Tav Falco & the Panther Burns is a legendary band who is relatively unknown outside of Memphis. They played the first set on Saturday afternoon on the Bud Light Stage at the Beale Street Music Festival as part of their "Conamination" tour - what a treat it was, for both long-time fans who were happy to see their heroes again, and for the curious who had no knowledge about the band.
Tav Falco & the Panther Burns' set was introduced on Saturday as consisting of the two original members of the band who "are still above the ground." Formed in 1979 in Memphis by Tav Falco and the late great Alex Chilton (lead singer of the Box Tops and Big Star), a book could be written about the Panther Burns' storied history with the Cramps and other similar acts from back in the day.
On stage, Falco was reminiscent of an early Elvis, with choreographed moves that were inspired and fresh. Opening with a cover of "Green Onions" and on stage for over an hour, Falco and his furious band played a style of music that might be characterized as voodoo rockabilly with a Memphis/New Orleans spin, or maybe not.
Falco was dressed impeccably, he never even unbuttoned his suit jacket, and Falco made sure to comb his pompadour before he reappeared on stage for his encore. If there is such a thing as "beyond cool," Falco fits the bill. He played homages to several musicians, which made sense given the long and storied history of Panther Burns. Falco also played music from the band's latest release, which was about the fourteenth album the bank is releasing.
Although Falco was born in Philadelphia, grew up in rural Arkansas and was based in Memphis for a while, Falco has lived in Europe for about the last ten years, currently living in Vienna, Austria. Because of the early set time, the crowd for Tav Falco & the Panther Burns was not as large as the band deserved, but those who were there walked away impressed.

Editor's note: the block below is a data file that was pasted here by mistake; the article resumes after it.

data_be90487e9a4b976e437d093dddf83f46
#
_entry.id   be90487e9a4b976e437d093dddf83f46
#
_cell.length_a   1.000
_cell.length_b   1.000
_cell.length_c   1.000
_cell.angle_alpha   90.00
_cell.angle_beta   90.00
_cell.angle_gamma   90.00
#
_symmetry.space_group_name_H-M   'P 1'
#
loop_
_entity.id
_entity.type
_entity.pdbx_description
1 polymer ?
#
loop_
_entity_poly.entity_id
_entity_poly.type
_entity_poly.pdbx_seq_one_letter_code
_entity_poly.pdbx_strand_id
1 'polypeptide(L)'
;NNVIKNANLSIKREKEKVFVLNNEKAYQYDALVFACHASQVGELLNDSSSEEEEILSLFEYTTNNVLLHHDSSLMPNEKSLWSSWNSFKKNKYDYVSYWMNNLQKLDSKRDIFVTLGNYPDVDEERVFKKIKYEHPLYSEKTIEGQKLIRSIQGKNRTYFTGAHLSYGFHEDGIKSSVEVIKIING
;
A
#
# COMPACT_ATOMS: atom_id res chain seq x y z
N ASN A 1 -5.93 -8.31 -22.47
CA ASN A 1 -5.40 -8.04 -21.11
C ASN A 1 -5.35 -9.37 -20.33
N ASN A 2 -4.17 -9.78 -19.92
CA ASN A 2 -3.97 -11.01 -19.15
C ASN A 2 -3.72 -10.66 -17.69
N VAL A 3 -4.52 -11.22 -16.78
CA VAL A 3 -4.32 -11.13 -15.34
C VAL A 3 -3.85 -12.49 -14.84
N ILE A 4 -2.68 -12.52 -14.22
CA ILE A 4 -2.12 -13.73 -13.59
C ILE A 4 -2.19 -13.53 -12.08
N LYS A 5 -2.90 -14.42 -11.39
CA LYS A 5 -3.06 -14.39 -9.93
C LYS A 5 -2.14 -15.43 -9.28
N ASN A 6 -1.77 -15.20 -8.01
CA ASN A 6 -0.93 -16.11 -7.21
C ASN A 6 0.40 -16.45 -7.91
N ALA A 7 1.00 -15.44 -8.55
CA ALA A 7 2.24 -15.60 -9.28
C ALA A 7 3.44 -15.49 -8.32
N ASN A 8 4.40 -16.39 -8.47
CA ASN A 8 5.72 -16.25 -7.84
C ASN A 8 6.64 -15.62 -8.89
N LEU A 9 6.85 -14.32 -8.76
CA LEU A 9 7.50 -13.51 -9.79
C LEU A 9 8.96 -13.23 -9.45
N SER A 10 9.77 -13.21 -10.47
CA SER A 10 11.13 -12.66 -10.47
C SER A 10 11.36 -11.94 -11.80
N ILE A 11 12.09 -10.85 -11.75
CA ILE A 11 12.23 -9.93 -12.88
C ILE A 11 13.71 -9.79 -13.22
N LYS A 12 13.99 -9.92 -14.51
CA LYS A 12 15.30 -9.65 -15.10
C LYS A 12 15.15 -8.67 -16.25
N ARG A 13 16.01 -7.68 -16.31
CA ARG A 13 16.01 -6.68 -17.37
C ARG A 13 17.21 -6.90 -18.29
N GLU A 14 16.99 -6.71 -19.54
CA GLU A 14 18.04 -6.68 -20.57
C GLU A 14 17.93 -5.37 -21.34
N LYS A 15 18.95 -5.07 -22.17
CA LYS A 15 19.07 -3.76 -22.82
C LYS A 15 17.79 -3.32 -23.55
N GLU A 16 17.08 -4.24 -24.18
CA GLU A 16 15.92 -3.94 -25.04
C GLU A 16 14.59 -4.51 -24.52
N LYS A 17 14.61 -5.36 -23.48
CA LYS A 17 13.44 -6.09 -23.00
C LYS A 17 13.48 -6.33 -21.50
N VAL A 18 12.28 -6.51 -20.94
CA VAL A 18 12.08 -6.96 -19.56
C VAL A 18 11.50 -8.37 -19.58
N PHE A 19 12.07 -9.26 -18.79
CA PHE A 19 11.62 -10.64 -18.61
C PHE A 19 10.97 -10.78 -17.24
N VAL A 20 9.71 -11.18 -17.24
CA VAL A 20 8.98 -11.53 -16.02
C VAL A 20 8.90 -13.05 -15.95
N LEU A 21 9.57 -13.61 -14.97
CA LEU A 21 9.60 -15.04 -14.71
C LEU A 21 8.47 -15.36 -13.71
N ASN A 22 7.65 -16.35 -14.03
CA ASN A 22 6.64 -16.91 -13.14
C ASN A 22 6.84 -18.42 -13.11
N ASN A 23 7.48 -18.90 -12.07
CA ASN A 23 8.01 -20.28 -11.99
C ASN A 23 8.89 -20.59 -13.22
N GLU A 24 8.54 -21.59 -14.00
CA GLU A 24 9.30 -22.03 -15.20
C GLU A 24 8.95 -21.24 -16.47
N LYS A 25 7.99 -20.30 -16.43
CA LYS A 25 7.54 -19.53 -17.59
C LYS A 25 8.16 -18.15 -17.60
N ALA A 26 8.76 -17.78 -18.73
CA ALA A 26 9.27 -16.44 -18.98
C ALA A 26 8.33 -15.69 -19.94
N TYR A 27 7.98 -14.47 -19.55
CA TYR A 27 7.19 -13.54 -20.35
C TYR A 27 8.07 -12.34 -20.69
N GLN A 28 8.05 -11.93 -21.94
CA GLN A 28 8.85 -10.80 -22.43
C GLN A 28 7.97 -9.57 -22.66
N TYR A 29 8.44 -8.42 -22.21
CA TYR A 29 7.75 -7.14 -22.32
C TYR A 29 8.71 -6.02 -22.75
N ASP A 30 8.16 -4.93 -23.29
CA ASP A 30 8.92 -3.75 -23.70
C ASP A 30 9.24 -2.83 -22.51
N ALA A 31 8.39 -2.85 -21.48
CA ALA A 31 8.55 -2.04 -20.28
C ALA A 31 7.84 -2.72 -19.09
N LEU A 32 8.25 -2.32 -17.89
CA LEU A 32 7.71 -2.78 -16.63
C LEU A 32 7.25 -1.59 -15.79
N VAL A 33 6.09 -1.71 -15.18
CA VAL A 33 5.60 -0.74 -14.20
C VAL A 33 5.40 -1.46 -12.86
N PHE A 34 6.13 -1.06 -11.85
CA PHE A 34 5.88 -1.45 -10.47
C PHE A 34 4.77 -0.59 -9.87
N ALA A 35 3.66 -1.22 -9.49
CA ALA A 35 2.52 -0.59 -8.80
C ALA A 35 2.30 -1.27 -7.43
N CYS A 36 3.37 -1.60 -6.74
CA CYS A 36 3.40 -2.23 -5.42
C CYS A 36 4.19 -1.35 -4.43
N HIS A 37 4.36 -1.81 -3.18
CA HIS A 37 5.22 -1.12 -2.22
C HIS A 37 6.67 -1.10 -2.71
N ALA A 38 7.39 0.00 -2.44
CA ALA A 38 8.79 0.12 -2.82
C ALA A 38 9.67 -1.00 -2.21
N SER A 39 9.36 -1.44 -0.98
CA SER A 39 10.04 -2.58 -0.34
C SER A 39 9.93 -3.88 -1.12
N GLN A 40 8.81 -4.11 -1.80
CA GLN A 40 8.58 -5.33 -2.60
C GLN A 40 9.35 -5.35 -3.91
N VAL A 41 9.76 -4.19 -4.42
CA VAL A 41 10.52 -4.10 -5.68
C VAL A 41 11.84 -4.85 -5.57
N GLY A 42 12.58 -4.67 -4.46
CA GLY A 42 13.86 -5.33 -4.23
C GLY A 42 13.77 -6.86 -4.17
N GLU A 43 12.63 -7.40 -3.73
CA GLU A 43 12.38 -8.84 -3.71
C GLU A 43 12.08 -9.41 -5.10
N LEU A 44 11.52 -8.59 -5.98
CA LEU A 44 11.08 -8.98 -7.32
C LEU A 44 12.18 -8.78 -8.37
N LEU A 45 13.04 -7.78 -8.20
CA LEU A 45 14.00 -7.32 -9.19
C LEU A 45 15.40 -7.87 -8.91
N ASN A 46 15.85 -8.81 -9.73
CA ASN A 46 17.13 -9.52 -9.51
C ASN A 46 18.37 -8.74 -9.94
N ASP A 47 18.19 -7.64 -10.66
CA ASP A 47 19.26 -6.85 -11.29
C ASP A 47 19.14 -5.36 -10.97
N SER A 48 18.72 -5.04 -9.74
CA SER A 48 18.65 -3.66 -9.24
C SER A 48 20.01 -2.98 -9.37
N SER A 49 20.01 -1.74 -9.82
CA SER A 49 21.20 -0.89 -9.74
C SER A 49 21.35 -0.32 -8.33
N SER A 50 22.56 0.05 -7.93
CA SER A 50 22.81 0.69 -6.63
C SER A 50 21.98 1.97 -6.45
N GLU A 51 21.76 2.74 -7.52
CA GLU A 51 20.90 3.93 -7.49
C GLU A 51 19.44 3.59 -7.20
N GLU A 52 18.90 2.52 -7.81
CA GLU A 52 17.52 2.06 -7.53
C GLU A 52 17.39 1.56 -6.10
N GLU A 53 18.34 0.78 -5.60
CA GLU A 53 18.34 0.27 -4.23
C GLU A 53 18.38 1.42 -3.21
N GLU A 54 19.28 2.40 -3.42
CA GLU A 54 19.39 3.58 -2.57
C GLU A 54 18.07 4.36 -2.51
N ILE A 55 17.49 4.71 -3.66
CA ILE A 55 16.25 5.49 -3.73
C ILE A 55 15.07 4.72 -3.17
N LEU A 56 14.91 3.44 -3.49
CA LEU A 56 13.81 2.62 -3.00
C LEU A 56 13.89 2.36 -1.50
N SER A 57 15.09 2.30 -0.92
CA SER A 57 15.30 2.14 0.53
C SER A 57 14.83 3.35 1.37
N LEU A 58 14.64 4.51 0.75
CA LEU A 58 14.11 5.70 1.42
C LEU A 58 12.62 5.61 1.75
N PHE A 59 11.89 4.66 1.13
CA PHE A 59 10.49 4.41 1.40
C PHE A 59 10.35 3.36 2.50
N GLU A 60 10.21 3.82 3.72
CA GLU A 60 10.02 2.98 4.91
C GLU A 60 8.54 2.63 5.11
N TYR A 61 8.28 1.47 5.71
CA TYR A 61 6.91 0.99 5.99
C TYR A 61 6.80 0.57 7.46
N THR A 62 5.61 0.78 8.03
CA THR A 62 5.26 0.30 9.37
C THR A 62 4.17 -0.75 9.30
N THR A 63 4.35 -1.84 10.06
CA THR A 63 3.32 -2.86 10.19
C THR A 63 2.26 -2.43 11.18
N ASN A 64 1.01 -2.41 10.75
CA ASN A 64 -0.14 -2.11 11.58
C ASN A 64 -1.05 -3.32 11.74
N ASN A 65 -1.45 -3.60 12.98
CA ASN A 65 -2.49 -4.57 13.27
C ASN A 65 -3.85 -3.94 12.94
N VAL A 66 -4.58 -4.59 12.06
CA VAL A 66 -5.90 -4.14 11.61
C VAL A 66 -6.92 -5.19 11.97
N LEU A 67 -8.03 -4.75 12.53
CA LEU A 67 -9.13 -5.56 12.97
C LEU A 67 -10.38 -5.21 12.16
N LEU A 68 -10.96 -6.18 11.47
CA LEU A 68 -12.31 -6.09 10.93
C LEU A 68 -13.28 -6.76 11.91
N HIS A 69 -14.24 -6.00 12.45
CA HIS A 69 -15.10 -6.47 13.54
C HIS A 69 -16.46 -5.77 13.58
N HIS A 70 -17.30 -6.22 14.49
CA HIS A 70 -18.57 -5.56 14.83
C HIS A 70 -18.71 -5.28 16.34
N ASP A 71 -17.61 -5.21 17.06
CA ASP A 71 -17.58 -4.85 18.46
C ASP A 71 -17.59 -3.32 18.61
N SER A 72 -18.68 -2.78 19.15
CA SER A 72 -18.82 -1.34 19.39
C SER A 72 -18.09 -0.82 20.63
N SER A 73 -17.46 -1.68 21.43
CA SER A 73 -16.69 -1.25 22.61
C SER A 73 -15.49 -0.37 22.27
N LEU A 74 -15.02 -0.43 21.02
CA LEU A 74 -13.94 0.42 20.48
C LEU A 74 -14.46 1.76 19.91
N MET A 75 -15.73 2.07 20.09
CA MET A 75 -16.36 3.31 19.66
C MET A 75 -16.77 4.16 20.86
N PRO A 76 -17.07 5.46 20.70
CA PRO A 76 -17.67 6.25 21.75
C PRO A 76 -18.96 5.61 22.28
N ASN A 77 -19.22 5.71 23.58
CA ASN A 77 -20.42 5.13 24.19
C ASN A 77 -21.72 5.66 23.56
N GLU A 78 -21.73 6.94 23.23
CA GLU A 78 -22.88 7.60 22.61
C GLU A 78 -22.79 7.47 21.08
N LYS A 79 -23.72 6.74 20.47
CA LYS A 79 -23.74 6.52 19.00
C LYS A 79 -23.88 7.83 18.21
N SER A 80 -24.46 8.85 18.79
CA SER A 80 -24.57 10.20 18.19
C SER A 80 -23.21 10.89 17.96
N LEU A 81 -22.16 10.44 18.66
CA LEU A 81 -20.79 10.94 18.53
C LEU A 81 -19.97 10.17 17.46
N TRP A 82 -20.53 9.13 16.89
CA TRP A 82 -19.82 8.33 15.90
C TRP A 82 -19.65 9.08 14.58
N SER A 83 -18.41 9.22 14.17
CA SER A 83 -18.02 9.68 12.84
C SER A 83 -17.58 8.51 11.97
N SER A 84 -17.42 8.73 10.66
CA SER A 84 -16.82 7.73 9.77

BLIND MISSISSIPPI MORRIS PLAYS FUNKY BLUES
Blind Mississippi Morris may have been born in Clarksdale, Mississippi in 1955, but he now considers Memphis his home. His set at the Coca-Cola Blues Tent on Saturday in the late afternoon at the Beale Street Music Festival consisted of tastefully chosen cover versions of rock and blues classics, unfortunately, marred by technical problems with Morris' vocals for most of his set.
Morris sat onstage with about six harmonicas around his neck, rocking back and forth as he was playing with his solid backup band. Among other songs featured by Morris were covers of the Allman Brothers Band "One Way Out," and the B.B. King's songs "The Thrill is Gone" and "Everyday I have the Blues." Another highlight was, as Morris put it, 'the Eric Clapton version of the Robert Johnson song Crossroads."
One fan was heard saying that Morris was "The Real Deal," although it could be argued that everything played at the Blues tent was "The Real Deal." Some Beale Street attendees stayed at the Blues Tent all three days from start to finish; there are worse ways to enjoy the Festival!
GOV'T MULE NEVER FAILS TO DELIVER
Gov't Mule, one of America's southern rock favorites have been playing out since 1994. They well represented jam band music Saturday afternoon to a loyal crowd that traveled far and wide for this set. Featuring the legendary Warren Haynes on guitar along with bandmates, Matt Abts: drums, Danny Louis: keyboards, and Jorgen Carlsson on bass, they were on point as they rode the instrumental crescendos and worked guitar solos that are unmatched by others.
DAVID BYRNE'S CONCERT EXPERIENCE
Was it a David Byrne concert? Was it a dance party? Was it performance art? Yes. Yes. And yes.
David Byrne, best known as the founder/lead singer of Talking Heads, played an evening set Saturday night at the Bud Light Stage at the Beale Street Music Festival.
Starting the performance with Byrne sitting at a desk holding a replica over-sized human brain, there were no musical equipment or black line on stage for the entire concert. Rather, backup singers and musicians would enter and leave the stage in a choreographed manner, with the musicians carrying their instruments on and off the stage. Sometimes the music was being made onstage, while at other times the music was coming from the side of the stage. As his style, Byrne's music was heavily percussive.
Byrne featured several songs from his new release, "American Utopia," as well as numerous Talking Heads' songs. The crowd was most enthusiastic about the Heads' songs, of course, dancing along to "Slippery People," "This Must Be the Place," and "Once in a Lifetime," among others. Closing his main set with the Talking Heads classic "Burning Down the House," Byrne encored with a cover song which he stated he was updating which he wished wasn't still relevant, the chilling Janelle Monae protest song "Hell You Talmbout."